Working Capital The Real Estate Podcast

Investment Fund Secrets for Real Estate with Bridger Pennington|EP51

Apr 28, 2021

In This Episode

Bridger Pennington is the Founder of Bridge Black Holdings and an Investment Fund that has done 300 deals in the last over 3 years. Bridger runs Investment Fund Secrets, which helps others launch their own funds without Ivy League credentials or Wall Street experience. 

In this episode we talked about:

  • Bridger`s background.
  • Challenges while raising money
  • Syndication vs Private Equity
  • Operating a real estate company
  • How profits are distributed
  • His YouTube Channel 
  • Fund Structures
  • Mentorship
  • Investment Fund Secrets

 

 

Transcript

Jesse(0s): Welcome to the working capital real estate podcast. My name is Jesper galley. And on this show, we discuss all things real estate with investors and experts in a variety of industries that impact real estate. Whether you’re looking at your first investment or raising your first fund, join me and let’s build that portfolio one square foot at a time.

Jesse (23s): My name is Jessica gala and you’re listening to working capital the real estate podcast as is the usual thing. Here we have a special guest on his name is Bridger Pennington. Bridger is the founder of black bridge holdings and an investment fund that has done over 300 deals in the last. I’ve just heard this. Now over three years, Bridger has started helping others launch their own funds through investment fund secrets, an online program to help people start investment funds without working on wall street or having an Ivy league degree. Bridger. How’s it going?

Speaker 0 (53s): Hey, well, good to be on. I’m excited to be here.

Jesse (57s): Awesome, man. Yeah, it’s great to have you on, I, I keep seeing your YouTube videos pop up in my feed and I’m like, who’s this guy I got to get him on.

Bridger (1m 4s): So sorry about that. So my guy he’s trying to get it. Yeah,

Jesse (1m 8s): It’s my guy. No, that’s great. I, I, what I liked about them and for those that don’t know, just, I mean, Google Bridger, you’ll probably it’ll probably come up or bridge your real estate. What I really liked about them is you kind of, you go into a little bit more detail than the average person, I think on private equity, real estate syndications, and the like, and I’m hoping that we can definitely talk, talk about all that today, but I guess first we do this with everybody. We kind of take a step back and ask our guests real estate.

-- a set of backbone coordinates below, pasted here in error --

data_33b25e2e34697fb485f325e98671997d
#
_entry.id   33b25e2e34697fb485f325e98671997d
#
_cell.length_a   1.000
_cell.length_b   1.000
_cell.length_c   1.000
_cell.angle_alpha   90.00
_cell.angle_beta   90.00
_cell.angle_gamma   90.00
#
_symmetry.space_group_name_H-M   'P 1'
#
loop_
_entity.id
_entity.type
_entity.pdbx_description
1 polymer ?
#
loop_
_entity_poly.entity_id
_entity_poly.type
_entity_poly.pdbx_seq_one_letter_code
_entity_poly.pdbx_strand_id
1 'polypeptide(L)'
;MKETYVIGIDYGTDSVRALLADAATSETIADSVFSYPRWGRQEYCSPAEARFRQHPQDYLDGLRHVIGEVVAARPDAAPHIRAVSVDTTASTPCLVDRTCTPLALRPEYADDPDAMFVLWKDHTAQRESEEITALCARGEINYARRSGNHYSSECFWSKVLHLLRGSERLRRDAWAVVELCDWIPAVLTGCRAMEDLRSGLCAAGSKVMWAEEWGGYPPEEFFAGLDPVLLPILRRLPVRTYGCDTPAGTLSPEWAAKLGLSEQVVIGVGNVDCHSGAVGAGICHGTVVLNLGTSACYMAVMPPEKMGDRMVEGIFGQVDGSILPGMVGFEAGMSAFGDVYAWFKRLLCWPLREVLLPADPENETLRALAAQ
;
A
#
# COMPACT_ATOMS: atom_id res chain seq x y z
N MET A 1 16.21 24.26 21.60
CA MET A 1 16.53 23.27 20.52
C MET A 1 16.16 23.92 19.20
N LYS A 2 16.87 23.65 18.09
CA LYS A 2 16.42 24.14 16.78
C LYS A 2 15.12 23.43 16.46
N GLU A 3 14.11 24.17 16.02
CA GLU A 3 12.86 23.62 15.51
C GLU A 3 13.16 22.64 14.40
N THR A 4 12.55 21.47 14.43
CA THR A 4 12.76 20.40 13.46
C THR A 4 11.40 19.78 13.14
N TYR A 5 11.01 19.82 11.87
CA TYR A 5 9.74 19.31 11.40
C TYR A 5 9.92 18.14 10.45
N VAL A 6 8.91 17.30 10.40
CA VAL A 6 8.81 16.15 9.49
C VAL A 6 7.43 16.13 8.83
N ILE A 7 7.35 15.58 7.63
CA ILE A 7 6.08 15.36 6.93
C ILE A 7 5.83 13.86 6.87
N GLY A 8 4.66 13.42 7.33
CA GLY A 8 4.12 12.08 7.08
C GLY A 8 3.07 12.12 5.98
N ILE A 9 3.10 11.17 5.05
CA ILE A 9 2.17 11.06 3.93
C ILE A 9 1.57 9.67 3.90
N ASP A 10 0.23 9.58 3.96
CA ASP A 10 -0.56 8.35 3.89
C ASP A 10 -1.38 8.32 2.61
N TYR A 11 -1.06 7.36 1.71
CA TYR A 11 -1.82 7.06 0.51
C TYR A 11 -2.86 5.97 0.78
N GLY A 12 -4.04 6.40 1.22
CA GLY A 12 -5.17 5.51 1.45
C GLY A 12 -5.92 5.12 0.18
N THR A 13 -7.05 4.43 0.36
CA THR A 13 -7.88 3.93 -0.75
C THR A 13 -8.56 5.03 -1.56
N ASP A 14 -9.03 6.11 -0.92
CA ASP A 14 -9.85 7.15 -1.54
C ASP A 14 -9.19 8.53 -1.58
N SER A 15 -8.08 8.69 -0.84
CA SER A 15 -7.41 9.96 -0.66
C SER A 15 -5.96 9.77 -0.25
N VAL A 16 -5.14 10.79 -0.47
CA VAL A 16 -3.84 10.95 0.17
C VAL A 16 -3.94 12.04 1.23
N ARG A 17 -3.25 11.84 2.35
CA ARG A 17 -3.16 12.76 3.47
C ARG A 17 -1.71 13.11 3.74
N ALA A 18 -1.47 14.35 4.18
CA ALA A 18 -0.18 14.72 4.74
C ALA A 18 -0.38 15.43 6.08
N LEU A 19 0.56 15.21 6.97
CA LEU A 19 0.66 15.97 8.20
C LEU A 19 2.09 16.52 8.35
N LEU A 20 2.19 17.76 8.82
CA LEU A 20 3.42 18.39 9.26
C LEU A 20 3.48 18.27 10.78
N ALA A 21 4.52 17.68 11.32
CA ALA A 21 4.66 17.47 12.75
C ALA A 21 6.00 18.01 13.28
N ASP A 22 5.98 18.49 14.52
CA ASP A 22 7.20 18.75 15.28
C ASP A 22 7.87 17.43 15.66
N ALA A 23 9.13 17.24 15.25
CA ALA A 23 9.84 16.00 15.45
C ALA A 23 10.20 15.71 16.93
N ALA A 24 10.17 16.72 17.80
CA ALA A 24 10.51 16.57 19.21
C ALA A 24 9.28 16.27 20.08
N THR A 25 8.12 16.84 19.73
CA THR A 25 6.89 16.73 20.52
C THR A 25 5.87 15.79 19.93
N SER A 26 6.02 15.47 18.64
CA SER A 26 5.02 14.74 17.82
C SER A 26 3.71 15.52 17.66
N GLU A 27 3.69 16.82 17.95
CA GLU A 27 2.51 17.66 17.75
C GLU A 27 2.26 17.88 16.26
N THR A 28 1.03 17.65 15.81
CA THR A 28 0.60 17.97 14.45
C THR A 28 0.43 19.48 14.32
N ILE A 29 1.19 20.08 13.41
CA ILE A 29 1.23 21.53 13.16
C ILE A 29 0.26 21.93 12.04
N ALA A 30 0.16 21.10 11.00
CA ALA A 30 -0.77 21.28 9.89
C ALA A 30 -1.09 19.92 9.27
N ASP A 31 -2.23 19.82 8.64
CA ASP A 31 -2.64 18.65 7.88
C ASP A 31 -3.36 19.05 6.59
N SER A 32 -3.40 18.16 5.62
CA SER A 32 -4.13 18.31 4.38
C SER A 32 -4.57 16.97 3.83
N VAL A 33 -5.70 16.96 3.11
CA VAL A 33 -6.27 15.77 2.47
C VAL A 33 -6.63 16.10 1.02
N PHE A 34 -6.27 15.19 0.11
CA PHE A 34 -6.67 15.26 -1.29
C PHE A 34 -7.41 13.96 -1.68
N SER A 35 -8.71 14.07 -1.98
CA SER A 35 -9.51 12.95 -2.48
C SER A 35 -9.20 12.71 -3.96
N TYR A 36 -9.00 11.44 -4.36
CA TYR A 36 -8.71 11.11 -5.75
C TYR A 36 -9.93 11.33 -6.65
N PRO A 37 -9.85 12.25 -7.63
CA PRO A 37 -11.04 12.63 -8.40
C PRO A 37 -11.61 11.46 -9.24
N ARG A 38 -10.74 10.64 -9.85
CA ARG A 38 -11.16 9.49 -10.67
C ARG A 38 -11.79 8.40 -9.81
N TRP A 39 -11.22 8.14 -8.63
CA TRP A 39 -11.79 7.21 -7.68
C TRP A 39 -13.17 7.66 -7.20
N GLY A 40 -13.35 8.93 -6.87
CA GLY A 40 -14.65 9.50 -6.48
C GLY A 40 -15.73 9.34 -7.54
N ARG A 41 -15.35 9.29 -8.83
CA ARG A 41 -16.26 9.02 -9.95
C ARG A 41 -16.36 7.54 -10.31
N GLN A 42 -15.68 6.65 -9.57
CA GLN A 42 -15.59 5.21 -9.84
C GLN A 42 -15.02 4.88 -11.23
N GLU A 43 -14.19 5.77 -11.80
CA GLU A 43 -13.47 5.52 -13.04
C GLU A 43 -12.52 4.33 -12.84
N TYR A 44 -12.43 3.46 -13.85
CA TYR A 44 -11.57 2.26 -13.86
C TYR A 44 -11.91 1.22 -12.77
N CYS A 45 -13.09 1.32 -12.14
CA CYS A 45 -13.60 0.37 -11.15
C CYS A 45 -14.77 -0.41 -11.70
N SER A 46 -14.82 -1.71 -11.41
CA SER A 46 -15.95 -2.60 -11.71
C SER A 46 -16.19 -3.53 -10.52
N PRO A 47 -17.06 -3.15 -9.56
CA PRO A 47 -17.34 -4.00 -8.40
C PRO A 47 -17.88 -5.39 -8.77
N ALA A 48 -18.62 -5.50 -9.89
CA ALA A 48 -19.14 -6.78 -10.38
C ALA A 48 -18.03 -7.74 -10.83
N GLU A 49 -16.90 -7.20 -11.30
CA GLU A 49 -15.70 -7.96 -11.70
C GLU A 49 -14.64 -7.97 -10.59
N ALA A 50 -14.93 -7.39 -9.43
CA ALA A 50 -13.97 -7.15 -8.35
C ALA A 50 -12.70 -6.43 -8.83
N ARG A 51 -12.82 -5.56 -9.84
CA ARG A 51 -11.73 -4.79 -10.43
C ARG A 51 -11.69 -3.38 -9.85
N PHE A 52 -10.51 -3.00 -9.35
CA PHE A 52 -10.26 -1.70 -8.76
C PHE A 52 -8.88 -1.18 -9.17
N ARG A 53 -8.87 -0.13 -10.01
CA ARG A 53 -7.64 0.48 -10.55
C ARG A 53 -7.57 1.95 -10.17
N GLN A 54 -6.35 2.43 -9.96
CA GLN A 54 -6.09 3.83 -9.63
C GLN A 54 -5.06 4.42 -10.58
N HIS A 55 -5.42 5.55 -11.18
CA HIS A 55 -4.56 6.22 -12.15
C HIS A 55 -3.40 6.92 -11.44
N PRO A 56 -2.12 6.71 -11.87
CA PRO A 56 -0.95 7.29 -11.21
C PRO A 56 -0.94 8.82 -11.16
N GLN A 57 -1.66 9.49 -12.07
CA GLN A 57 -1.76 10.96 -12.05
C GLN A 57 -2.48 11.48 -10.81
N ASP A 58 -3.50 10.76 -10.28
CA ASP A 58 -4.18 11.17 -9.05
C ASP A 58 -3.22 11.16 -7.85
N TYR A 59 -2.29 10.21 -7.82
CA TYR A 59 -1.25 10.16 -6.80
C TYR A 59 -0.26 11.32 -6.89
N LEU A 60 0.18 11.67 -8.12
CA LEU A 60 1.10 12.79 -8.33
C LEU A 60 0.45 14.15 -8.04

How did you get into it? You know, what was that light bulb moment? If there was one for you to kick off that direction of your career?

Bridger (1m 47s): Yeah, that’s a good question. So I, I was like a lot of people and got to college was very ambitious. Wanted, you know, I was looking all these YouTube has aligned. I started six businesses. My first two years of college, I did, I was selling essential oils for X trading. I did website building. I actually wholesale two houses. So you’re asking about my first deal. It was, I wholesale two houses made five grand. Each one, I was like, this is sweet. This is awesome. You know, and eventually my in my, I grew up in a very average kind of household and feel free to cut me off whenever you want.

But I, my dad was an entrepreneur. We did. Okay. Right. You had an old K life kind of just average. And my dad finally grabbed with Bridger. I want you to go meet with one of my business partners. This guy is very successful. He can help you. You’re kind of like a chicken with your head cut off. Let’s let’s have him help you say, okay, set this meeting. And I drive up to this dude’s house and I pull up gated community. I pull through these beautiful mansions. I mean, it was incredible. I pull up on the top of this Hill called a sack. He’s got this gorgeous home. I parked my car. I’m like, dang.

I’m like, who is this guy? It’s my dad’s business partner. Like who like who the heck? Like, wow, like, how was, you know, how did I, how did they get in business together? Anyways, I knocked on the door and we sit down, we start to chat and we start talking all sorts of stuff. And he, I finally get to the point. I asked him, how did you get all of this? Like, how did you do this? Right? Like you’re I kind of pointed at the house and the cars and the pool in the backyard had a basketball court in his basement, like the whole thing. Right. And he kind of laughed and he goes, what? Bridger? I was a lot like you in my twenties, I had done a number of businesses actually made a decent amount of money.

But then he goes, then I figured out the secrets of the ultra wealthy. And I kind of leaned in. I was like, what do you mean the ultra wealthy? And he says, what I mean is the Vanderbilt family, the Trump family of the Romney family, the Rockefellers, this is what they all do. And they’ll have their kids and they get them into the best schools possible. And they hope they can go work in investment banking and then eventually get into private equity, hedge funds, real estate funds, or come back home and run the family office. And he goes, this is the world of investment funds.